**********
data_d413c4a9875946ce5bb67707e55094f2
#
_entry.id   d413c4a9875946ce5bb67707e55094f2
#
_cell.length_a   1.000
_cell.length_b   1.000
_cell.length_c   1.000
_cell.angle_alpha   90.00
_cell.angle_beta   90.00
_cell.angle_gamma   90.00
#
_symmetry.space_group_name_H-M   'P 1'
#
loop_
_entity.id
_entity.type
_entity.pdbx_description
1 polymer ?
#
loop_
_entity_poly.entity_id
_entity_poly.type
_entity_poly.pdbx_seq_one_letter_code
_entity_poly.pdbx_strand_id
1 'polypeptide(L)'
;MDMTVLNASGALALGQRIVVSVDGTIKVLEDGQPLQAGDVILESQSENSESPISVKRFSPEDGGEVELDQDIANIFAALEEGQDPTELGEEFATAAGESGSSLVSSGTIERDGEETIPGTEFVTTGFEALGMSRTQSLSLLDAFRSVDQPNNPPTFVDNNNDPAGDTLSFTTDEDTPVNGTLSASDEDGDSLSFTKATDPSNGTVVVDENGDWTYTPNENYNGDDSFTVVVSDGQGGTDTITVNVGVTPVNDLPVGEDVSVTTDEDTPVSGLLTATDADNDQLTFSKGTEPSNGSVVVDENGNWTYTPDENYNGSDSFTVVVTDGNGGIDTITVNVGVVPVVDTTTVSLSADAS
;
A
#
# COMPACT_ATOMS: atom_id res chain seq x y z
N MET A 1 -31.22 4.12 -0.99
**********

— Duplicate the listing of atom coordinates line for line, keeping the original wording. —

data_d413c4a9875946ce5bb67707e55094f2
#
_entry.id   d413c4a9875946ce5bb67707e55094f2
#
_cell.length_a   1.000
_cell.length_b   1.000
_cell.length_c   1.000
_cell.angle_alpha   90.00
_cell.angle_beta   90.00
_cell.angle_gamma   90.00
#
_symmetry.space_group_name_H-M   'P 1'
#
loop_
_entity.id
_entity.type
_entity.pdbx_description
1 polymer ?
#
loop_
_entity_poly.entity_id
_entity_poly.type
_entity_poly.pdbx_seq_one_letter_code
_entity_poly.pdbx_strand_id
1 'polypeptide(L)'
;MDMTVLNASGALALGQRIVVSVDGTIKVLEDGQPLQAGDVILESQSENSESPISVKRFSPEDGGEVELDQDIANIFAALEEGQDPTELGEEFATAAGESGSSLVSSGTIERDGEETIPGTEFVTTGFEALGMSRTQSLSLLDAFRSVDQPNNPPTFVDNNNDPAGDTLSFTTDEDTPVNGTLSASDEDGDSLSFTKATDPSNGTVVVDENGDWTYTPNENYNGDDSFTVVVSDGQGGTDTITVNVGVTPVNDLPVGEDVSVTTDEDTPVSGLLTATDADNDQLTFSKGTEPSNGSVVVDENGNWTYTPDENYNGSDSFTVVVTDGNGGIDTITVNVGVVPVVDTTTVSLSADAS
;
A
#
# COMPACT_ATOMS: atom_id res chain seq x y z
N MET A 1 -31.22 4.12 -0.99